I knew immediately that I was in for a rough ride when the lid from the overhead luggage storage compartment landed on the floor next to my seat.
Just so, without warning, provocation or encouragement. The flummoxed expression of the steward told me that he thought it might be my fault. But then another came off …. and another and then, yet another.
I was exonerated but deeply troubled and the fact that they simply carried the lids to the back of plane did nothing for my peace of mind. It sort of nullified the announcement asking us to be on the look out for luggage in the overhead compartments, which might have shifted during the flight.
We were stuck on the runway of what is now Oliver Tambo International Airport, and on our way to Dakar via Brazzaville, Accra and Abidjan. Given our three-hour delay it was also very likely that we would exceed our eight-hour flight time. I had won a three-month scholarship to attend a summer school in Dakar, so I used some of my excitement to off-set my anxiety.
After a few hours without any serious incident we arrived at Brazzaville, where we were promptly delayed for another three hours. This was the exact amount of time it took airport authorities to evict the Ghanaian football team from the airport bar.
They had just won their very important (or so I was made to believe) knock-out game against the local side, and were in no hurry to put distance between them and their celebratory drinks. We, off-course, were denied any fluids for the entire period in case we might drink too much and have to use the loo. Which was strictly off-limits whilst the plane was stuck on the runway.
I could feel the onset of a riot. All we needed was a spark. This promptly arrived. In the form of thirteen sweaty football players, boots in hand and not ready to end their celebrations. All, bar two, did their best to bump into fellow by now, desperate-for-a-pee, passengers enroute to their seats. Then another lid came off, this time courtesy of a drunk mid-fielder trying to shove his mud-covered boots into an already over-loaded compartment. And in the process he managed to transfer most of the mud on his boots to an elderly gentleman’s freshly pressed, neatly folded business suit.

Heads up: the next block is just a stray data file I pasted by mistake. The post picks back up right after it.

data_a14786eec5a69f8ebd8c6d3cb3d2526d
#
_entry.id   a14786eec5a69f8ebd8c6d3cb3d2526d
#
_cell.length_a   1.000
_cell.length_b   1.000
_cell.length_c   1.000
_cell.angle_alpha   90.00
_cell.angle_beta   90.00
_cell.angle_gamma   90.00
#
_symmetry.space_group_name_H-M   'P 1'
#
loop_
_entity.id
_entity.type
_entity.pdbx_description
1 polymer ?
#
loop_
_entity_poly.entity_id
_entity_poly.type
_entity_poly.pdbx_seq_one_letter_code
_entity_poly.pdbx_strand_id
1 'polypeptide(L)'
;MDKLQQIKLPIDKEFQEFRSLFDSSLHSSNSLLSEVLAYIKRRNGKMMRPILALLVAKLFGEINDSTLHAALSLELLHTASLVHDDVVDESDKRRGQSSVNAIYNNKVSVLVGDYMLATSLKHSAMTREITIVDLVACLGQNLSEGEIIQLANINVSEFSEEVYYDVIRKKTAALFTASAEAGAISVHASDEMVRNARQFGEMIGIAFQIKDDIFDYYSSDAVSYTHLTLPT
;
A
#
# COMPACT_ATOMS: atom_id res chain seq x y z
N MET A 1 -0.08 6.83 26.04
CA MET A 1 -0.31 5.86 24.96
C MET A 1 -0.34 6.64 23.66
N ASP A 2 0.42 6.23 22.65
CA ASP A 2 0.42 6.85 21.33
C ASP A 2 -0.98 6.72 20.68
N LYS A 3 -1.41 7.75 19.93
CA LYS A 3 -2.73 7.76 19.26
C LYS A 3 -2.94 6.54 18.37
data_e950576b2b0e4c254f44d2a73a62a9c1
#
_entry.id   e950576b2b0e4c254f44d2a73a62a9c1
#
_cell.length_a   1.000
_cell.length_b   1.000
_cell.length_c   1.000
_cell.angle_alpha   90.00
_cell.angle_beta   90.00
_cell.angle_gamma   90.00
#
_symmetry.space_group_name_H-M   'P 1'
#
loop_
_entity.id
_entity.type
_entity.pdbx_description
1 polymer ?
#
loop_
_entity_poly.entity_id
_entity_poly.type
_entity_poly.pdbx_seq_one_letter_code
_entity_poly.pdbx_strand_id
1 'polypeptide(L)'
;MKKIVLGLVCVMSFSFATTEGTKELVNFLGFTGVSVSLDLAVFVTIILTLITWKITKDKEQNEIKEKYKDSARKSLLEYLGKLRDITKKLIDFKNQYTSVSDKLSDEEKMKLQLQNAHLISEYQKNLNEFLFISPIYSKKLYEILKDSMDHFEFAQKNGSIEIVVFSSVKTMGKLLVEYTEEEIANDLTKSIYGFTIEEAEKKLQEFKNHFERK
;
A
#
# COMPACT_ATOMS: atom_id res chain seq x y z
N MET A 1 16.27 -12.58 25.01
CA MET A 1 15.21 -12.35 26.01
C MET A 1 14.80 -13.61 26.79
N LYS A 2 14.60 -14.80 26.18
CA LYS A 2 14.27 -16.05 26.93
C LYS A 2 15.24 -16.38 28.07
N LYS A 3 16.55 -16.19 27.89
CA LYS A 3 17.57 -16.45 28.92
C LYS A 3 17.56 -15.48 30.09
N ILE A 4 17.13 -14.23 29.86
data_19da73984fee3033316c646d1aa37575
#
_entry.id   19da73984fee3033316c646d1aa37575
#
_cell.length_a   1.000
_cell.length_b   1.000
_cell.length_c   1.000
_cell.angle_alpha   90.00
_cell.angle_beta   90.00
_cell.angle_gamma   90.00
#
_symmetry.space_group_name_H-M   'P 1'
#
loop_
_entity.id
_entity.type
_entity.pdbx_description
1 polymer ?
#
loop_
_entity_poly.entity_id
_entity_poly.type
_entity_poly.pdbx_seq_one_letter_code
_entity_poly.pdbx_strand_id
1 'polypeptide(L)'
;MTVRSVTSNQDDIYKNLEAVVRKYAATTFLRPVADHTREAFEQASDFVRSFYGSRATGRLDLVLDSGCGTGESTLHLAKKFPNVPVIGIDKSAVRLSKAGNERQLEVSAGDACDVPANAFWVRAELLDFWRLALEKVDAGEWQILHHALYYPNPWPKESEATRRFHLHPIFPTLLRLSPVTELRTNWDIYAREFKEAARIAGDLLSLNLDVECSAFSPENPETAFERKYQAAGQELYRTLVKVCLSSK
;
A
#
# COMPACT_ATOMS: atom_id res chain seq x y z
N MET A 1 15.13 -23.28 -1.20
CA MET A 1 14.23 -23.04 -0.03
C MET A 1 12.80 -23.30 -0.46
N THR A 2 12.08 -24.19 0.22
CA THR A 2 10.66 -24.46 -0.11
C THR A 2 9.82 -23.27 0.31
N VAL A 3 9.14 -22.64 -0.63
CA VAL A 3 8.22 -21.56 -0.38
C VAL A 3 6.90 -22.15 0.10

The owner of the suit pushed the drunken mid-fielder back and onto the lap of a little boy seated across the isle. The little boy started crying, and his mother … well she reached over for her handbag, which was safely stowed away at the footrest in front of her. It was about to become a deadly weapon. “Urggh. Typical Air Afrique”.
This was the first time the lady in the seat to the left of me spoke. It was also the last, as she plugged her ears, covered her eyes and tried to go to sleep.
The guy to the right of me lit a cigarette, clearly thinking that the current situation brought an end to anti-smoking regulations.
It took both pilots, all the stewards and about six, possibly inebriated, policemen to bring quiet to the troubled plane and to disarm the lady with the deadly handbag.
Accra never looked so pretty as it did that night. Our next stop over at Abidjan was an important one. All flights from South Africa had to be given a new flight number. Possibly to hide the fact that some countries were still doing business with Africa’s problem child, even though Mandela had been released and the ANC unbanned already.
This meant that all passengers had to get off the plane and proceed through customs to get a new boarding pass with the new flight number. Luckily we got to keep our seat numbers. I felt prematurely blessed.
As it turned out, someone had double booked the flight and now two or more passengers were allocated to the same seat. This time the pushing and shoving started on the runway. No one could figure out why the mayhem. Our seats had been booked right?
Those who had been through the ordeal before knew better. Some twenty-three hours after leaving Johannesburg we arrived in Dakar. Only, the guy with my pick-up visa had long ago retreated to his home, leaving me high and dry. I had arrived with no legal means to enter the country.
With no proficiency in French (on my side) and English (the stern customs official’s side) there was no need to look each other in the eye as we exchanged profanities. In good spirits and with great proficiency, they locked me up in a small room with lots of cockroaches for company and plastic sheeting for comfort.
I had arrived.
My fate from hereon, is the subject of another column. But since I wrote this in the comfort of my home many years later, you know I made it. Only just, but I did, and I got to eat this classic Senegalese dish several times during my stay in that great country. Chicken with onion and lemon sauce. Or as its called in Senegal: Poulet Yassa. Oh, in case you are wondering, Air Afrique no longer exists. It was liquidated in 2002.